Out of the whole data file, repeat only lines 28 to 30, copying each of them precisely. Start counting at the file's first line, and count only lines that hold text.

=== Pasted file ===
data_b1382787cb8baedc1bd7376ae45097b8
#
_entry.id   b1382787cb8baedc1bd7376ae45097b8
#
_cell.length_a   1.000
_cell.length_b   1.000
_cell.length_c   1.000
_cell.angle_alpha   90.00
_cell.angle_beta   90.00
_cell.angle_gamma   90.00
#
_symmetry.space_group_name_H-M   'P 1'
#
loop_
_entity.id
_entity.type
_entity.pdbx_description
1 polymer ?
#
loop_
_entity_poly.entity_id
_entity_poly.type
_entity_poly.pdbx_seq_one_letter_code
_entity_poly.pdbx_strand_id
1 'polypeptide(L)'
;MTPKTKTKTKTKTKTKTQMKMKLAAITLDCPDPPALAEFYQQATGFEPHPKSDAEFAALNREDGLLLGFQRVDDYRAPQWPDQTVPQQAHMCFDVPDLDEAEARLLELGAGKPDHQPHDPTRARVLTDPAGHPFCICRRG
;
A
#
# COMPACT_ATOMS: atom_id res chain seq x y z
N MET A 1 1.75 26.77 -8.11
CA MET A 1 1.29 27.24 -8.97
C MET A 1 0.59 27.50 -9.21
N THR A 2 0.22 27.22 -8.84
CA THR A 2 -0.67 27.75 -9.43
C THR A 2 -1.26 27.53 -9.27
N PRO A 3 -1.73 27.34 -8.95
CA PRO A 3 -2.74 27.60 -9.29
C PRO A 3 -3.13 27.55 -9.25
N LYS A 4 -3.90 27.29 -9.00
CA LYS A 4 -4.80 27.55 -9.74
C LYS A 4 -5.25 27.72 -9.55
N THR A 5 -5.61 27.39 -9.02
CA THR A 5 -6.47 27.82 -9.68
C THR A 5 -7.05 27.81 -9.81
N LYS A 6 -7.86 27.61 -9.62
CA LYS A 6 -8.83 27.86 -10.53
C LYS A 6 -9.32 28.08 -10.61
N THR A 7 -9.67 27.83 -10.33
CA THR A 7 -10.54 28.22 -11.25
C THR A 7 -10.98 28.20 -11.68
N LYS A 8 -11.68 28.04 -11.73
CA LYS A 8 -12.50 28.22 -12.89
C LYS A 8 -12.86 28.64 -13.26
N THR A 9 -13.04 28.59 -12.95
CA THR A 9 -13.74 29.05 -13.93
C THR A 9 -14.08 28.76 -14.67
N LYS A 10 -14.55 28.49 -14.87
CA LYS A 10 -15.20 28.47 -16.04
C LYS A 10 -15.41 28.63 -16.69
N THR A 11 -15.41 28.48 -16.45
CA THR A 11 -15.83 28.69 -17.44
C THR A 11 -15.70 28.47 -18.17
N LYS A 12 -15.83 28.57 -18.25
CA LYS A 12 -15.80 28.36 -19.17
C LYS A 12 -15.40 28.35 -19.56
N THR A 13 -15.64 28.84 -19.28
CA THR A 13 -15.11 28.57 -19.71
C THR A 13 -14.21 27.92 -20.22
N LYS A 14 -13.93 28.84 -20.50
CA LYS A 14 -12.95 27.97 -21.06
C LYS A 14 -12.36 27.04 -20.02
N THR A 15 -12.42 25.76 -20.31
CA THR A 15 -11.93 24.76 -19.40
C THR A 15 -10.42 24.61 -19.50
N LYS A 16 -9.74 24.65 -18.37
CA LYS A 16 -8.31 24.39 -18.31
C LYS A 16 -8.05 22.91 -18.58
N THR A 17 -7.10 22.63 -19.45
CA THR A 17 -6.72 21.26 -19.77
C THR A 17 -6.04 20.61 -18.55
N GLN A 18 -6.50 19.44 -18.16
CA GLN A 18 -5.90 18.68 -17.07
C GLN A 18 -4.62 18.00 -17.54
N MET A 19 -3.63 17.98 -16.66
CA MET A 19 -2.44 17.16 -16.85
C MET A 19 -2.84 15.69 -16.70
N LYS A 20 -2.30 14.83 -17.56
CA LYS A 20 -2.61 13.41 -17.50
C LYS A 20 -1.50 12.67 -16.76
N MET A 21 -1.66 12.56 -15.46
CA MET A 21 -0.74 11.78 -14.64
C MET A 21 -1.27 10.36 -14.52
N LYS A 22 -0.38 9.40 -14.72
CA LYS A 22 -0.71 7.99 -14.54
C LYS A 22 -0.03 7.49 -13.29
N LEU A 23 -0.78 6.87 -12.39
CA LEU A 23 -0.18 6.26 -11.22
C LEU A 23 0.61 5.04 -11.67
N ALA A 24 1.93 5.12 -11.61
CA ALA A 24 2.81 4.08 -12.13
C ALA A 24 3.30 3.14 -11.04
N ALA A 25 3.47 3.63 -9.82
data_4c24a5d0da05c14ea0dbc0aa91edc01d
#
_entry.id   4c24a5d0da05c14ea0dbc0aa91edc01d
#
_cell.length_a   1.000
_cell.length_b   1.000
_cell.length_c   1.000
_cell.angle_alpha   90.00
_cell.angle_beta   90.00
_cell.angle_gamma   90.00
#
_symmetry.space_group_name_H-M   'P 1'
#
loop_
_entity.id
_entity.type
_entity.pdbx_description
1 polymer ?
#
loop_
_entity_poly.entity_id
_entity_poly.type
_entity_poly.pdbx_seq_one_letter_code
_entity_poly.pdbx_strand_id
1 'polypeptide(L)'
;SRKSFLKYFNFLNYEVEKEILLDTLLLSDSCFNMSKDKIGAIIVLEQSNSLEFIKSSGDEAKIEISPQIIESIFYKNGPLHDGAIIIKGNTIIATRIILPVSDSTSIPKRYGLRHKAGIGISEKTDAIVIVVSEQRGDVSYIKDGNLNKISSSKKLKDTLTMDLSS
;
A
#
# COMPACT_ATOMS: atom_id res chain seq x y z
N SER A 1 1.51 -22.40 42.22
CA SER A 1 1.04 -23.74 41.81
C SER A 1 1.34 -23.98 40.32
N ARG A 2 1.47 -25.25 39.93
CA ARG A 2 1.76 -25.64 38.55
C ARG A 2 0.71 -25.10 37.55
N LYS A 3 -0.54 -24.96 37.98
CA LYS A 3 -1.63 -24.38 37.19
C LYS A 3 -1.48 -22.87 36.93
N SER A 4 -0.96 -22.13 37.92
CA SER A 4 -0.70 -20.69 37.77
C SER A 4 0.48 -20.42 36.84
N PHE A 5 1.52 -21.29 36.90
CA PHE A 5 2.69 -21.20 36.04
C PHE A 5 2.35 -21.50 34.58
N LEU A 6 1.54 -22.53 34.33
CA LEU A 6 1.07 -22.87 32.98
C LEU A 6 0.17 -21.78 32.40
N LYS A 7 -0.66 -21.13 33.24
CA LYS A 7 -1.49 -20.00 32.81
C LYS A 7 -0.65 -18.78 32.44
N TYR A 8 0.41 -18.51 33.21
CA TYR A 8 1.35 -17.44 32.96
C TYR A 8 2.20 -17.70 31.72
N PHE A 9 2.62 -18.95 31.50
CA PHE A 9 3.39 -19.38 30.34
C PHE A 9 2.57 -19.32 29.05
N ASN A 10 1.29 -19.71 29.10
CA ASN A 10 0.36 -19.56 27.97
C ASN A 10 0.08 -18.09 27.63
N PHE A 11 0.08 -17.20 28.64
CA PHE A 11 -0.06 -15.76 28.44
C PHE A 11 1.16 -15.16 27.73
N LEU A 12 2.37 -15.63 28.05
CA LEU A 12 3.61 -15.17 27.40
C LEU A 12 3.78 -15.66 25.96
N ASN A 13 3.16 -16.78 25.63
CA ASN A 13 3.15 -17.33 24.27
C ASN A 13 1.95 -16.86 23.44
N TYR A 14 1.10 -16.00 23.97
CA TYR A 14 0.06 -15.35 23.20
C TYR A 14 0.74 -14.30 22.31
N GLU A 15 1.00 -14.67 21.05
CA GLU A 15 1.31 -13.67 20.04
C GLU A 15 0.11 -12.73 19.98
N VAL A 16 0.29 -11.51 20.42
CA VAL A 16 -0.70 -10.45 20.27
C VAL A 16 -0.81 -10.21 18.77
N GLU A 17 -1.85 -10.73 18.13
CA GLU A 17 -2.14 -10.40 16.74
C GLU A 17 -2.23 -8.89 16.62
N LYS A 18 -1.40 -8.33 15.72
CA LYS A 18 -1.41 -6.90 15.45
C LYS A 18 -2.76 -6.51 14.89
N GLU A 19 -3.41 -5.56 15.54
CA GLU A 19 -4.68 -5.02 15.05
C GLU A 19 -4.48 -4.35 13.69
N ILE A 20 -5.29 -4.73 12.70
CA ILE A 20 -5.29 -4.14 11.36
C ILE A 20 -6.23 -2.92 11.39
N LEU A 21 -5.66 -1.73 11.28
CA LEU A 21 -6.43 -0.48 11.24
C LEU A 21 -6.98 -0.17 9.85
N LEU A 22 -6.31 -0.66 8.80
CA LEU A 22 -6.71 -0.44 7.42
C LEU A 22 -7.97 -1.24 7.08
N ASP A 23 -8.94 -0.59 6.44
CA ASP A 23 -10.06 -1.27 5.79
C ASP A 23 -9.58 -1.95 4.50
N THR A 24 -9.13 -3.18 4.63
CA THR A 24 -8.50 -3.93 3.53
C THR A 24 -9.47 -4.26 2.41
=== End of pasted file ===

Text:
A
#
# COMPACT_ATOMS: atom_id res chain seq x y z